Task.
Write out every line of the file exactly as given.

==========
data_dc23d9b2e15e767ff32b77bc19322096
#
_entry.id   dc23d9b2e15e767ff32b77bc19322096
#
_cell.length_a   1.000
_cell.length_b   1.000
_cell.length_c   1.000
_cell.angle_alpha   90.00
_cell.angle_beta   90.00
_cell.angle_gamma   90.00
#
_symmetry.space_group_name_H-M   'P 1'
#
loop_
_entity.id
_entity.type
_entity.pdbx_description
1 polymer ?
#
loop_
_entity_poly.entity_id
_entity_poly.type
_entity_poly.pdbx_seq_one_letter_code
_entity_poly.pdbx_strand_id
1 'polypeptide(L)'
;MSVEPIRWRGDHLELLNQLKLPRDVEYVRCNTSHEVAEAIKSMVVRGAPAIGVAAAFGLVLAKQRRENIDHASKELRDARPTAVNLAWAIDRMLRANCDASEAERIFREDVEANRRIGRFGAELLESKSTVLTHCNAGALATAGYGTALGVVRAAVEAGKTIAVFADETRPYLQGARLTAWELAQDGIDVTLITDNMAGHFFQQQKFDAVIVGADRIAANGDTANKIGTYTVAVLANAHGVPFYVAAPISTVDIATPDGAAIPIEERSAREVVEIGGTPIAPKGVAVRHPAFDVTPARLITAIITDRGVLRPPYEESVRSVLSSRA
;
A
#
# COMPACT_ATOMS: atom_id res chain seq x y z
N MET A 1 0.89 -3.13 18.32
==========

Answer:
data_dc23d9b2e15e767ff32b77bc19322096
#
_entry.id   dc23d9b2e15e767ff32b77bc19322096
#
_cell.length_a   1.000
_cell.length_b   1.000
_cell.length_c   1.000
_cell.angle_alpha   90.00
_cell.angle_beta   90.00
_cell.angle_gamma   90.00
#
_symmetry.space_group_name_H-M   'P 1'
#
loop_
_entity.id
_entity.type
_entity.pdbx_description
1 polymer ?
#
loop_
_entity_poly.entity_id
_entity_poly.type
_entity_poly.pdbx_seq_one_letter_code
_entity_poly.pdbx_strand_id
1 'polypeptide(L)'
;MSVEPIRWRGDHLELLNQLKLPRDVEYVRCNTSHEVAEAIKSMVVRGAPAIGVAAAFGLVLAKQRRENIDHASKELRDARPTAVNLAWAIDRMLRANCDASEAERIFREDVEANRRIGRFGAELLESKSTVLTHCNAGALATAGYGTALGVVRAAVEAGKTIAVFADETRPYLQGARLTAWELAQDGIDVTLITDNMAGHFFQQQKFDAVIVGADRIAANGDTANKIGTYTVAVLANAHGVPFYVAAPISTVDIATPDGAAIPIEERSAREVVEIGGTPIAPKGVAVRHPAFDVTPARLITAIITDRGVLRPPYEESVRSVLSSRA
;
A
#
# COMPACT_ATOMS: atom_id res chain seq x y z
N MET A 1 0.89 -3.13 18.32